Tea is a bone witch. Feared and ostracized even in a world of magic, her power of necromancy is something that is reviled, especially when her power reveals itself when she brought her brother, Fox, back from the dead. Her power is discovered by another Bone Witch and she is taken under her wing to learn the art of her craft, one that comes at a price.
The story is told from two viewpoints. We get the story of Tea’s early life directly from her memories and recollections. She takes us through her life and the changes that came with it after she was discovered to have the gift of necromancy. We watch her grow into her power and watch the interaction between her and her mentor and also her and her brother. The relationship between Tea and Fox is definitely worth more than 2 stars. The second viewpoint is from a bard that is telling her story from an interview with her. The switch between the viewpoints can be jarring at times. You finally get into a piece of the story only to be violently taken out of it to hear about something from the other viewpoint. It was disconcerting and disconnecting.
The world is expansive and immersive. But it comes at a price. It’s very easy to get lost. There is a glossary at the end, but it makes it very cumbersome to try and remember what leader goes where and what country is what. It doesn’t really help with some of the other things like new words. There’s so much to learn about this new realm that it really comes at a cost to the overall story. It’s just so easy to get lost and bogged down in the beautiful prose.
This will probably appeal greatly to a lot of fantasy readers, but this one just wasn’t my cup of tea.
Julie Prentice and her family move across the country to start over after being terrorized by a stalker after the publication of her best-selling novel, The Murder Game. Julie doesn’t know anyone in town and on her morning run, meets her neighbor from across the street, John Dunbar. They have an instant connection and Julie begins to hope that this is a new beginning for her and her family. She never thought that a simple conversation with a neighbor could set her life spinning so far off course and out of control.
After a series of misunderstandings, Julie and her family become the target of harassment that seems to be increasing in their intensity. She believes that her former stalker, Heather, has found her and is after her again. Or could this be someone new? Is someone in her neighborhood out to get her too? The tension increases and new friends turn into enemies and Julie seems to have nowhere to turn when things become dangerously out of control.
The plot was very interesting, but the writing style and the constantly switching point of view was very distracting. Not only did the point of view change constantly between Julie and John (and other lesser known characters) the time changed too. One minute you are in the present day with John, the next you are with Julie, six months previous. This really made the story hard to follow, at least for me. I found myself having to go back and re-read passages just to get the story to make sense again.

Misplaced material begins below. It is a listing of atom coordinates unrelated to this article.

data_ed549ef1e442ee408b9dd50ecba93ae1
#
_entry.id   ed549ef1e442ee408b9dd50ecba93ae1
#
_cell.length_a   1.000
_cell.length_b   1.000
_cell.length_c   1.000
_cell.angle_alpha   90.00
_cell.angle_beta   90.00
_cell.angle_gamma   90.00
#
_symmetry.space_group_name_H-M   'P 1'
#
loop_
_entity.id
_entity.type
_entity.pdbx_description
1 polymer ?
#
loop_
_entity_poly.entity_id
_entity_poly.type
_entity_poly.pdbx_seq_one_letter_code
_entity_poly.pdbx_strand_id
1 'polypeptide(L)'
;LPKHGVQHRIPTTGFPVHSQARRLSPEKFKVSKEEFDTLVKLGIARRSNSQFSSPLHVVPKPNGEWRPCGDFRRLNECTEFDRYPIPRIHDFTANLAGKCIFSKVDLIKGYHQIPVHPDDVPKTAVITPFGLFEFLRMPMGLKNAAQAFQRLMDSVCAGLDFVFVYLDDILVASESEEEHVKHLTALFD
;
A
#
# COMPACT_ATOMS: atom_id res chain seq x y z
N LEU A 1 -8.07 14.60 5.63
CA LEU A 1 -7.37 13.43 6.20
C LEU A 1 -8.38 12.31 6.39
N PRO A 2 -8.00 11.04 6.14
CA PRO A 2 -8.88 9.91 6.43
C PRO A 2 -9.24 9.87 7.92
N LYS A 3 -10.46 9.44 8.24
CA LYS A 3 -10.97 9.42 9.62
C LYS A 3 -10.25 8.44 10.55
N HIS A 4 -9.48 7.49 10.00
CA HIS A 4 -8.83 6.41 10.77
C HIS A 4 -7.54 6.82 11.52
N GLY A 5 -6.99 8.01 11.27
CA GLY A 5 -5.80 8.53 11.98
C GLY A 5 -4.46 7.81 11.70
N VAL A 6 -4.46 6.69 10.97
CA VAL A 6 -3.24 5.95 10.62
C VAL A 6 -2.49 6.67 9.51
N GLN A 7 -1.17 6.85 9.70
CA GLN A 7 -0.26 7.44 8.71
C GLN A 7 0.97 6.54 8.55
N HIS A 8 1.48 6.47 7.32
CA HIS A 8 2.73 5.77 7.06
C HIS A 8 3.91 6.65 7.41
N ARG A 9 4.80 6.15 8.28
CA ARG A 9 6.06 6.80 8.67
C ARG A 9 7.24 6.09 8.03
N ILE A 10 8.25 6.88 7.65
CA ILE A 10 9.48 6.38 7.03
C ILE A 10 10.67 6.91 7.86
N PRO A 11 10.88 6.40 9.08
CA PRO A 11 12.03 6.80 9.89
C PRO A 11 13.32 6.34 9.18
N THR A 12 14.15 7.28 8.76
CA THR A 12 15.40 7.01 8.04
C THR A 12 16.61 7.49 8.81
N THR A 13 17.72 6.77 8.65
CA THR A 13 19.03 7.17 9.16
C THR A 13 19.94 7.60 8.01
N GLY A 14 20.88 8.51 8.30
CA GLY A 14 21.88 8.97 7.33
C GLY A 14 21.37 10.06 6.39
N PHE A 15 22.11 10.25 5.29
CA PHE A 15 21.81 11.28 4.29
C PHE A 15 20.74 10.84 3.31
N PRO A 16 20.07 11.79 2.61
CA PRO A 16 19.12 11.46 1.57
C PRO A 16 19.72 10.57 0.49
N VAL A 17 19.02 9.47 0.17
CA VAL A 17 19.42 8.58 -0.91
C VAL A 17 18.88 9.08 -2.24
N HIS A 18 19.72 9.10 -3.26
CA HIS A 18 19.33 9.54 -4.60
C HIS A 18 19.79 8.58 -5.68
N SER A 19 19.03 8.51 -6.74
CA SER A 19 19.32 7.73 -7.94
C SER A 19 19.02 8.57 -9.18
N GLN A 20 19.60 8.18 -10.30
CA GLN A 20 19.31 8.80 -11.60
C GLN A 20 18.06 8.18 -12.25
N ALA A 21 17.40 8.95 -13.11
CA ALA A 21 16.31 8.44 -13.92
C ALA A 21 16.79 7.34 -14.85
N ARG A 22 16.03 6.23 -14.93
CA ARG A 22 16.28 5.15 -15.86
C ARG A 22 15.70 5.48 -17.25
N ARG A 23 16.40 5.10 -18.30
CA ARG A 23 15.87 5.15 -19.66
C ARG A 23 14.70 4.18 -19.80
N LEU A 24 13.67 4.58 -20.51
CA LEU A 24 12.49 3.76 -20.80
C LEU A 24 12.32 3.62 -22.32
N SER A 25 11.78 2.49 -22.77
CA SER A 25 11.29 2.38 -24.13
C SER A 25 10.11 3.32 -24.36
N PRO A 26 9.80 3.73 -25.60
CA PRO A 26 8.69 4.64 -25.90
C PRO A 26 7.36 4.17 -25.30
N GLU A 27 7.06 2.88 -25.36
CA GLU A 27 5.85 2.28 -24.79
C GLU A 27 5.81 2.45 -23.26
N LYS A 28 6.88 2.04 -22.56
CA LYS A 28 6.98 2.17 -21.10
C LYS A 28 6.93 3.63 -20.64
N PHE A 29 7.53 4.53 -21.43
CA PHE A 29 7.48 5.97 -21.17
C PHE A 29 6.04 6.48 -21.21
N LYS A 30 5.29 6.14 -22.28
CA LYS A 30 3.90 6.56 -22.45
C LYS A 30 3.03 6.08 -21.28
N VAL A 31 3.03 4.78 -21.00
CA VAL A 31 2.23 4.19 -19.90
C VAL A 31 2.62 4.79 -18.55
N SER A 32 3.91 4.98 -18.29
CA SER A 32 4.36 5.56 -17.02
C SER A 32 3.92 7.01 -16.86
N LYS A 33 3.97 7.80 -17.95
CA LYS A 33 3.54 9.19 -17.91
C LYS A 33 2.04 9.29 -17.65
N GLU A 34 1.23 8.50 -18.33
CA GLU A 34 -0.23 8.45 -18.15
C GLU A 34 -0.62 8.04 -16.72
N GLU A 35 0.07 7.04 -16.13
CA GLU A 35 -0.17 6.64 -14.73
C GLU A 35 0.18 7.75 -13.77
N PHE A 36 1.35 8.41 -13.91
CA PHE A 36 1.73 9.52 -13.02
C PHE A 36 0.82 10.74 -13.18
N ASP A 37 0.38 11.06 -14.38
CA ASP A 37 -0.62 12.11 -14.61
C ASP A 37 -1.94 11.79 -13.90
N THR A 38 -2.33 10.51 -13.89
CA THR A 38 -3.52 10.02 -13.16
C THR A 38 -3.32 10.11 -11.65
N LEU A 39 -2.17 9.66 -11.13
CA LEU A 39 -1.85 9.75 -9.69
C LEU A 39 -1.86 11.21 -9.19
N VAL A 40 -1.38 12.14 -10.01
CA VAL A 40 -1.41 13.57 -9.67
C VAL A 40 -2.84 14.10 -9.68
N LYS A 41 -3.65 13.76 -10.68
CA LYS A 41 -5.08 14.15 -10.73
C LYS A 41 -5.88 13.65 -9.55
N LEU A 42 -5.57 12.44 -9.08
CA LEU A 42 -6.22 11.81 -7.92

Unfortunately I hated the characters. I couldn’t identify with a single one of them. The main character was a mess. She was weak, annoying and consistently made just really stupid decisions. Her husband was just as much of a dishrag as she was. John Dunbar wasn’t much better, he was just as wishy-washy as Julie. His wife had more of a spine than he did and wasn’t afraid to use it, even if she did come off as a spiteful and vindictive brat. And the neighborhood scion, Cindy, was about as unbalanced as they come. If I had a neighborhood association like this, I would have been packing my bags and running for the hills. Why did everyone feel the need to cower before this woman?
Without giving anything away or spoiling the ending, it was unsatisfying at best. There were characters in play that really had no business being there and I can’t even come up with a rational explanation as to why they were there in the first place. It was a rushed ending that still left you with more questions than answers, and I can’t stand that, especially in a book that is listed as mystery/suspense. Read at your own risk.
Detective Michael Gideon and Sirius, his K-9 partner, are back again to tackle the strangest cases that the LAPD has to offer. But this time, the case is a little different. The case finds them. One evening Sirius saves a dog from pack of coyotes. They try to return the dog to her owner, Heather Moreland, only to find that she is missing. The circumstances around her disappearance seem suspicious at best and the more that Gideon digs, the more convinced he is that Heather has been abducted.
As Gideon tries to help locate Heather, he’s also troubled by the death of Detective Langston Walker, the leader of a support group for families of murder victims. When they last met, Walker told Gideon about a cold case he had reopened, making Gideon wonder if Walker’s death was truly the accident everyone believes it to be. Gideon has his suspicions right off the bat and as he continues to look through Walker’s cases and his life, the more he’s convinced that Detective Walker was murdered because of something he uncovered.
This is the third book in the Gideon and Sirius series, and once again, I would recommend reading the previous two entries before taking on Lost Dog. There’s not a huge amount of backstory in this book as compared to the previous two, but it still helps.